Parents and their teenagers are accustomed to having never-ending discussions about grades, friends, jobs, curfew times and more. But the one topic that deserves the most attention is probably the one that gets the least time spent on it. Although there is a great public discussion about the cost of college, there is precious little conversation in the privacy of the home.
This can be a crucial mistake. Frank and open discussions about money should occur throughout a child’s life, but need to intensify in number and quantity through the high school years. Here are six things parents and students should agree on about paying for college, to get you talking:
1. What we can afford: Be realistic about what you have saved, what college costs, and the burden on the family budget. This leads to realistic expectations about what the student needs to achieve in high school and what can be anticipated in college.
2. We will look into financial aid: Some families think they earn too much or too little to qualify for financial aid, but you never know for sure until you apply. Make a pact to gather the documents and put the effort needed into filing the FAFSA, and make fact-based decisions.
3. We will set a budget and stick to it: Both the family and the student may have to make financial sacrifices during the college years. Be realistic about how much money you can contribute to your child’s cost of living, and what your budget expectations will be. Talk about the use of credit and debit to pay for expenses, and any long-term impacts that has on financial capabilities.
4. Student loans are a support, not a way of life: If you wait until your student graduates from college to discuss student loans then it will be much too late to make any choices. Talk about student loans before the need for them even arises. Advise your student about the various types of loans, and clearly set out who will be responsible for their payment.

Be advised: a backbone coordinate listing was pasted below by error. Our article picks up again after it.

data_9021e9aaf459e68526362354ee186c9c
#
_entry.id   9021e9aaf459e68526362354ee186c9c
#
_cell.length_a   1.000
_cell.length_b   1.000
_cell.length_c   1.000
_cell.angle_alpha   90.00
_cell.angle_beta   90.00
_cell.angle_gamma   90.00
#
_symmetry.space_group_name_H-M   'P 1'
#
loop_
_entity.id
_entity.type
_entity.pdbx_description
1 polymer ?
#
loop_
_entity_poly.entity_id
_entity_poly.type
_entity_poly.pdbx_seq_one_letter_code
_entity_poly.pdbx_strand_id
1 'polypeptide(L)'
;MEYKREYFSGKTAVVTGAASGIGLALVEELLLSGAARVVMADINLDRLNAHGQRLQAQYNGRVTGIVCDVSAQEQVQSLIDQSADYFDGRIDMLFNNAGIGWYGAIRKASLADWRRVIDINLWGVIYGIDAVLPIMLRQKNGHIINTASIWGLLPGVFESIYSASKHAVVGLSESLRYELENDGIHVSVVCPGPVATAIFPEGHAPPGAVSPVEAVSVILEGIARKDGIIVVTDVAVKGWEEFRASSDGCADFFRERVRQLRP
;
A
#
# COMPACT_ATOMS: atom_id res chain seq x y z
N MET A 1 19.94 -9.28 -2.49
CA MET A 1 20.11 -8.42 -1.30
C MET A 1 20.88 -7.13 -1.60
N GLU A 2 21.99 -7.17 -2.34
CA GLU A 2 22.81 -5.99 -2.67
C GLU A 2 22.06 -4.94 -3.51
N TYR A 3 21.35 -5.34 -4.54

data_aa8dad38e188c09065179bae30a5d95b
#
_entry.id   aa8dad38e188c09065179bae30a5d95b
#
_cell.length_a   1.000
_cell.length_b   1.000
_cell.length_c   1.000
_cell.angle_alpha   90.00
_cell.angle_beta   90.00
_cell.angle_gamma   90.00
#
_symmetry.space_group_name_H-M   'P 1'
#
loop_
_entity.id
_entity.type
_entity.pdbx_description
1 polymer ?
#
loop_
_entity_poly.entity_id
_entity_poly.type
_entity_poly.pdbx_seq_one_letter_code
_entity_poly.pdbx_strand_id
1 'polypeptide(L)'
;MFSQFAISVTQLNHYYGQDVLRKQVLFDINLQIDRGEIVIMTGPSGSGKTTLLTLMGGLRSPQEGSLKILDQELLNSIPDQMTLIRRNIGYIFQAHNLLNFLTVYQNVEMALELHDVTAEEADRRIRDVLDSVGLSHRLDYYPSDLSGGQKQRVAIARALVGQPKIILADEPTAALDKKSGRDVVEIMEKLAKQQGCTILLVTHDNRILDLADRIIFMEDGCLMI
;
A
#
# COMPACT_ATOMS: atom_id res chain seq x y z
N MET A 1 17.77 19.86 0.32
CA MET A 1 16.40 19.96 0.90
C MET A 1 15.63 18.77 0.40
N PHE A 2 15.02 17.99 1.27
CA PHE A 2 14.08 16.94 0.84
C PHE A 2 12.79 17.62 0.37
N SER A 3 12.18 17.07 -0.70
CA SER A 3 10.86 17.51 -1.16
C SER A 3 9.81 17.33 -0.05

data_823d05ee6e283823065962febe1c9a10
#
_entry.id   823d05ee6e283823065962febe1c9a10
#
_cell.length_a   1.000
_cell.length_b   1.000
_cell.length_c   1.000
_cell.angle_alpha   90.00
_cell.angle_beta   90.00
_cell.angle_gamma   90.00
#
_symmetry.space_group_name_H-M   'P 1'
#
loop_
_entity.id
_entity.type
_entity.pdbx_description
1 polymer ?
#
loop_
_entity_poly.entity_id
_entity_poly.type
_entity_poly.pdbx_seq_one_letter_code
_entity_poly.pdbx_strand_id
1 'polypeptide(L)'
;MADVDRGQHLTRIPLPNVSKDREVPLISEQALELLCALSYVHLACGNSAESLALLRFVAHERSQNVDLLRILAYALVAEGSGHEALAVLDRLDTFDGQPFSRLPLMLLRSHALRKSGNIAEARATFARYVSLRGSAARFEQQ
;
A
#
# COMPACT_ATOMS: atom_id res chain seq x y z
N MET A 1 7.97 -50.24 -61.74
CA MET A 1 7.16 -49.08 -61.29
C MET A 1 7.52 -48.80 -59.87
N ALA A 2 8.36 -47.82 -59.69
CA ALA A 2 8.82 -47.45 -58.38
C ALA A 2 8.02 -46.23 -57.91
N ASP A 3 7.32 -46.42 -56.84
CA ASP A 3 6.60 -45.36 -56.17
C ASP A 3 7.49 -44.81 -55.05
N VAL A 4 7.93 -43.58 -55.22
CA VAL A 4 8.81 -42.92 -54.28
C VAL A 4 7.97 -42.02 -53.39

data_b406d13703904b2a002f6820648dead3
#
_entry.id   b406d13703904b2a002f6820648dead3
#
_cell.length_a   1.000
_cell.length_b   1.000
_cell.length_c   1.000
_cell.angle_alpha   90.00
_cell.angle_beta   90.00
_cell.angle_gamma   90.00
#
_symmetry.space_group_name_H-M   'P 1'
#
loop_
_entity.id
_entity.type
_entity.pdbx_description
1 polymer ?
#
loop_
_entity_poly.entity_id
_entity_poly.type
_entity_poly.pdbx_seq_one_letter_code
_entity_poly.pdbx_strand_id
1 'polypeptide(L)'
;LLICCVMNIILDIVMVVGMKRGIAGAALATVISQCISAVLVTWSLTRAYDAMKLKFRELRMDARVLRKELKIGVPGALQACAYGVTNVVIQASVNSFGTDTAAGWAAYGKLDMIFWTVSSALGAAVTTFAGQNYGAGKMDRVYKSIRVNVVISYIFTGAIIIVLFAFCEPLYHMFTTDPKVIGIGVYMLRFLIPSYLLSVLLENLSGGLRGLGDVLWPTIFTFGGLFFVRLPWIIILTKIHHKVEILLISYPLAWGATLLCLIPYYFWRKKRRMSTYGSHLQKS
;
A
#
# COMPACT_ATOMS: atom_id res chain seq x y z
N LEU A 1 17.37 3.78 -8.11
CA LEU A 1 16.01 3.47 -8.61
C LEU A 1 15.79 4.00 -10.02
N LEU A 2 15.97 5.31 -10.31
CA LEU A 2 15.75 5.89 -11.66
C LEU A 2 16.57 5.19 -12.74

5. We will seek out scholarships: Finding possible scholarships and applying for them can take time and discipline, but they can provide a much-needed boost to the family budget. Make a pact that you will start looking for scholarships early in the high school days and apply diligently for them throughout the college years.
6. Money is not a four letter word: Many families just don’t talk about money because they are uncomfortable with the topic. They think it should only be the parents’ concern, but talking openly and making decisions together can be the best life lessons you can provide for your child.
You have a responsibility to teach your soon-to-be-adult all the skills necessary for success in life. Talking about how you will pay for college as a family is a great place to start.